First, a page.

Killing an Oracle Job Dead

Mar 30, 2009 / By Lukas Vysusil

Tags: ,

If you ever thought it was easy to kill an oracle job, let me show you something that gave me a headache today.

We’re testing an application that uses custom code to de-queue and propagate AQ messages between databases. There are nine processes in total, and all of them are submitted as jobs using DBMS_JOB. They are supposed to run all the time, waiting for messages to de-queue. Once in a while, I need to kill them in order to recompile the objects they are executing.

The steps are simple enough: remove/break all jobs in question, kill the jobs that are running, recompile the packages with new the version, and submit/un-break the jobs again. This time, however, things were not going as smoothly as I expected. Let’s have a look.

First I remove all the currently running jobs:

SYS@ORCL>select 'exec dbms_ijob.remove('||job||');' from dba_jobs_running;

'EXECDBMS_IJOB.REMOVE('||JOB||');'
----------------------------------------------------------------
exec dbms_ijob.remove(261);
exec dbms_ijob.remove(264);
exec dbms_ijob.remove(267);
exec dbms_ijob.remove(262);
exec dbms_ijob.remove(265);
exec dbms_ijob.remove(268);
exec dbms_ijob.remove(263);
exec dbms_ijob.remove(266);
exec dbms_ijob.remove(269);

9 rows selected.

SYS@ORCL>exec dbms_ijob.remove(261);
PL/SQL procedure successfully completed.

SYS@ORCL> exec dbms_ijob.remove(264);
PL/SQL procedure successfully completed.

SYS@ORCL> exec dbms_ijob.remove(267);
PL/SQL procedure successfully completed.

SYS@ORCL> exec dbms_ijob.remove(262);
PL/SQL procedure successfully completed.

SYS@ORCL> exec dbms_ijob.remove(265);
PL/SQL procedure successfully completed.

SYS@ORCL> exec dbms_ijob.remove(268);
PL/SQL procedure successfully completed.

SYS@ORCL> exec dbms_ijob.remove(263);
PL/SQL procedure successfully completed.

SYS@ORCL> exec dbms_ijob.remove(266);
PL/SQL procedure successfully completed.

SYS@ORCL> exec dbms_ijob.remove(269);
PL/SQL procedure successfully completed.

As a next step, I’ll just kill the sessions of the running jobs:

SYS@ORCL>select 'alter system kill session '''||sid||','||serial#||''';' from v$session where sid in (select sid from dba_jobs_running);

'ALTERSYSTEMKILLSESSION'''||SID||','||SERIAL#||''';'
--------------------------------------------------------------------------------
alter system kill session '120,73';
alter system kill session '122,111';
alter system kill session '123,788';
alter system kill session '136,20';
alter system kill session '137,28';
alter system kill session '138,143';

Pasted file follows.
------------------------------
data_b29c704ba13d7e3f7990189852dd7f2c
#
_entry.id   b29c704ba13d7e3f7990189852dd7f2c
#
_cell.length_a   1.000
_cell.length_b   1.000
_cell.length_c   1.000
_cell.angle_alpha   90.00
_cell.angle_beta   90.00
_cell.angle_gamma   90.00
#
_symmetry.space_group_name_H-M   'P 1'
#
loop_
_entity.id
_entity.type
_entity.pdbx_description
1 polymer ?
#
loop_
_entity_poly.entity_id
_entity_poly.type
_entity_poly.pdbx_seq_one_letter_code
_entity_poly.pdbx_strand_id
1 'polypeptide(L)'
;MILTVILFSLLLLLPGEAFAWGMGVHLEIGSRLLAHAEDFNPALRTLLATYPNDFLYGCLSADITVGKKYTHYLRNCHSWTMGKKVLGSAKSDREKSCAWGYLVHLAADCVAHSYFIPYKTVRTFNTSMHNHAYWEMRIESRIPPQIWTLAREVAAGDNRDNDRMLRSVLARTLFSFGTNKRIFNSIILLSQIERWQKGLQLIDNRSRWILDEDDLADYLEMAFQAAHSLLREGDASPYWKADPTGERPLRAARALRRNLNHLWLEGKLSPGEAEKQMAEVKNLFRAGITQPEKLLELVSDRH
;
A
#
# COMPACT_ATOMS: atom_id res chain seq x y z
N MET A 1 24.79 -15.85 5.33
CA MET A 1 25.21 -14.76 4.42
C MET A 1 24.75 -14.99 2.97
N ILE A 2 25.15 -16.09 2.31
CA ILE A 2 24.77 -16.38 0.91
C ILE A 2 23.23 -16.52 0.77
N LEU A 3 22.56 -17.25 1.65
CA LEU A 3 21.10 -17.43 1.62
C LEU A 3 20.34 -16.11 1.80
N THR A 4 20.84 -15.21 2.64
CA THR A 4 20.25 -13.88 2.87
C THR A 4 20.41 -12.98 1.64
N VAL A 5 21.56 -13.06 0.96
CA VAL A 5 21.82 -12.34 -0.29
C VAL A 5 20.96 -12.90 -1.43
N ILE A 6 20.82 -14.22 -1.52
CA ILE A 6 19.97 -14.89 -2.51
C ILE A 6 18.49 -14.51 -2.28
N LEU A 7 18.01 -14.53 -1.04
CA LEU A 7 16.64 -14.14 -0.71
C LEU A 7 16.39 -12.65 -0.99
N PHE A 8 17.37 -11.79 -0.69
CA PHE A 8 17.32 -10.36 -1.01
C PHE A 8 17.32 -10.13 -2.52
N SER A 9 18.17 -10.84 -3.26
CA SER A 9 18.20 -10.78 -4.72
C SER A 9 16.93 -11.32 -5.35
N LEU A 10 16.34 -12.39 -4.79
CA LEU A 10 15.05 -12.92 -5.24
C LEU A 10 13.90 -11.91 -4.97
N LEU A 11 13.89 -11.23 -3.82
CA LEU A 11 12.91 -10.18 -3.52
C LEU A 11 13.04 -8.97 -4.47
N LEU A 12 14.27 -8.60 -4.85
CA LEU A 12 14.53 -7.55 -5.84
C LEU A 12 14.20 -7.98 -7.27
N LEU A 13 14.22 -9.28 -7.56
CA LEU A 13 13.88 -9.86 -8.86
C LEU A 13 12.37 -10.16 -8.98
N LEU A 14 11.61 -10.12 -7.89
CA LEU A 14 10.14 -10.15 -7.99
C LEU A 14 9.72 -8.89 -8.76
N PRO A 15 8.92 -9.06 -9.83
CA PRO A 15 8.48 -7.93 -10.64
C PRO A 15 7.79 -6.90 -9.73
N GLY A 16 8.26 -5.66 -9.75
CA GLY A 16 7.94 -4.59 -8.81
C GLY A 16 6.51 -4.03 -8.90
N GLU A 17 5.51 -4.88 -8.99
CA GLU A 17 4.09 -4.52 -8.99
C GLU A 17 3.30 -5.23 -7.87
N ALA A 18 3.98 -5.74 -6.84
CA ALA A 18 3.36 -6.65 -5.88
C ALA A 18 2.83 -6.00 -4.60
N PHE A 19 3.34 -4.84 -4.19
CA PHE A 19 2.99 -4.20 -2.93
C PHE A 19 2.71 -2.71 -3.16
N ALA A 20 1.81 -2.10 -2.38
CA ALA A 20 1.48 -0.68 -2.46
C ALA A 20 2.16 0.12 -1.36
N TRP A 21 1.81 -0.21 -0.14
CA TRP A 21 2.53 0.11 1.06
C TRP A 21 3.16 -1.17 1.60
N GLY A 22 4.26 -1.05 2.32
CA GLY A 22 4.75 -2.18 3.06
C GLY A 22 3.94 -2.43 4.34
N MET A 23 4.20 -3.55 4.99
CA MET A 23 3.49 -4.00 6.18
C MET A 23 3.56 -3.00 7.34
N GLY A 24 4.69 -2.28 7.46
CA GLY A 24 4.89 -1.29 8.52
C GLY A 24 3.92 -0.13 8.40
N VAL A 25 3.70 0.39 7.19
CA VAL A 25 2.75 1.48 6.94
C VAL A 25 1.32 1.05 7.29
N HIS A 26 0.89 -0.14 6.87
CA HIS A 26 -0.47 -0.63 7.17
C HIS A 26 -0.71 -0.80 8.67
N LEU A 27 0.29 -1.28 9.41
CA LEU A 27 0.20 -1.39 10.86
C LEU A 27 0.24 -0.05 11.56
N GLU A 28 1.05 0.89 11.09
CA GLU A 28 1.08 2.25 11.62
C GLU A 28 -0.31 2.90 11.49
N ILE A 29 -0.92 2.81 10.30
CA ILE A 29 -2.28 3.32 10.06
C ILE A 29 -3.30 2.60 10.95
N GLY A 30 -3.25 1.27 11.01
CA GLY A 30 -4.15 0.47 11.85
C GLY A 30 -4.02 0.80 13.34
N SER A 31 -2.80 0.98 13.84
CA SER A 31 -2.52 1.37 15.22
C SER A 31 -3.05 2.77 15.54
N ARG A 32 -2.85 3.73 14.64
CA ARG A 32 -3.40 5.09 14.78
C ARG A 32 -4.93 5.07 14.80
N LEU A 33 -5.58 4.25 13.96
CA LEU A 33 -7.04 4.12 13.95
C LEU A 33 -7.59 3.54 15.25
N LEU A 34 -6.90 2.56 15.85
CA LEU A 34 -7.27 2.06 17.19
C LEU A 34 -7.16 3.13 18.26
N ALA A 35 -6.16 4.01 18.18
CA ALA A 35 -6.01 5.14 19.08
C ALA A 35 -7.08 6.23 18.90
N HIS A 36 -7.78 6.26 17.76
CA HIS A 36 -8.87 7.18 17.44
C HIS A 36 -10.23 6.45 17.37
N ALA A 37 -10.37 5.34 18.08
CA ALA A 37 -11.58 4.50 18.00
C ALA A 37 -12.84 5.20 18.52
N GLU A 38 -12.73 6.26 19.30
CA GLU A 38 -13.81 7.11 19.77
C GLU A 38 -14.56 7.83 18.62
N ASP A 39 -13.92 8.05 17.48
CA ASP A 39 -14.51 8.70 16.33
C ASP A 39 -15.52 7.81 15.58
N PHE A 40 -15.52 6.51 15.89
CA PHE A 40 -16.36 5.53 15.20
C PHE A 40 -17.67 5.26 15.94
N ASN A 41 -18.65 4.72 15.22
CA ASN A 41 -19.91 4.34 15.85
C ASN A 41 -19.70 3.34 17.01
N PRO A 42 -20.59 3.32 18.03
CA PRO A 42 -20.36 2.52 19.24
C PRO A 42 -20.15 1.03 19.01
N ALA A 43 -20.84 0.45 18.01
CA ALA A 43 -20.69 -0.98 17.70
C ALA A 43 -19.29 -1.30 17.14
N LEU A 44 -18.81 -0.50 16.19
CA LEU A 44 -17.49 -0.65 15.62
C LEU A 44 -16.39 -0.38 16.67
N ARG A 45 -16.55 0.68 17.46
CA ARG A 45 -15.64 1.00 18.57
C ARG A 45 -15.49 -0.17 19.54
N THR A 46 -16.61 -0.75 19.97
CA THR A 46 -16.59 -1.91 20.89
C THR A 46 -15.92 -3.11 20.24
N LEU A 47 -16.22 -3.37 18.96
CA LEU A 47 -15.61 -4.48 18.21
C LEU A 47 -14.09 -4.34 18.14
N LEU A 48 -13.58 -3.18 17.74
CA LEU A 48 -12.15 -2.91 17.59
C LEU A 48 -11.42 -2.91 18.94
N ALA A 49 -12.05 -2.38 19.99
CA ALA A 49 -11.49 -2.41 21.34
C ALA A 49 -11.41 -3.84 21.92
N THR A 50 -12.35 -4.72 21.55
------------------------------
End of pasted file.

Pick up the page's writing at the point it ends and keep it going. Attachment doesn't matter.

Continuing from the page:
alter system kill session '142,132';
alter system kill session '144,129';
alter system kill session '159,68';

9 rows selected.

SYS@ORCL>alter system kill session '120,73';
System altered.

SYS@ORCL> alter system kill session '122,111';
System altered.

SYS@ORCL> alter system kill session '123,788';
System altered.

SYS@ORCL> alter system kill session '136,20';
System altered.

SYS@ORCL> alter system kill session '137,28';
System altered.

SYS@ORCL> alter system kill session '138,143';
System altered.

SYS@ORCL> alter system kill session '142,132';
System altered.

SYS@ORCL> alter system kill session '144,129';
System altered.

SYS@ORCL> alter system kill session '159,68';
System altered.

And the running jobs are gone:

SYS@ORCL>select count(*) from dba_jobs_running;

  COUNT(*)
----------
         0

I’m thinking this is fine, but after few seconds the jobs are back!

SYS@ORCL> /

  COUNT(*)
----------
         9

I found this behavior quite intriguing, so I searched on the Net and found a really nice blog explaining in great detail how the DBMS_JOB jobs behaves.

That gave a hint that the OS process may actually keep the database processes alive. So I think, that sounds reasonable—let’s kill the OS processes instead.

SYS@ORCL>!ps -ef | grep ora_j
oracle   16234     1  0 12:58 ?        00:00:00 ora_j000_ORCL
oracle   16236     1  9 12:58 ?        00:00:07 ora_j001_ORCL
oracle   16238     1  9 12:58 ?        00:00:07 ora_j002_ORCL
oracle   16240     1  0 12:58 ?        00:00:00 ora_j003_ORCL
oracle   16242     1  0 12:58 ?        00:00:00 ora_j004_ORCL
oracle   16244     1  8 12:58 ?        00:00:06 ora_j005_ORCL
oracle   16246     1  9 12:58 ?        00:00:07 ora_j006_ORCL
oracle   16248     1  0 12:58 ?        00:00:00 ora_j007_ORCL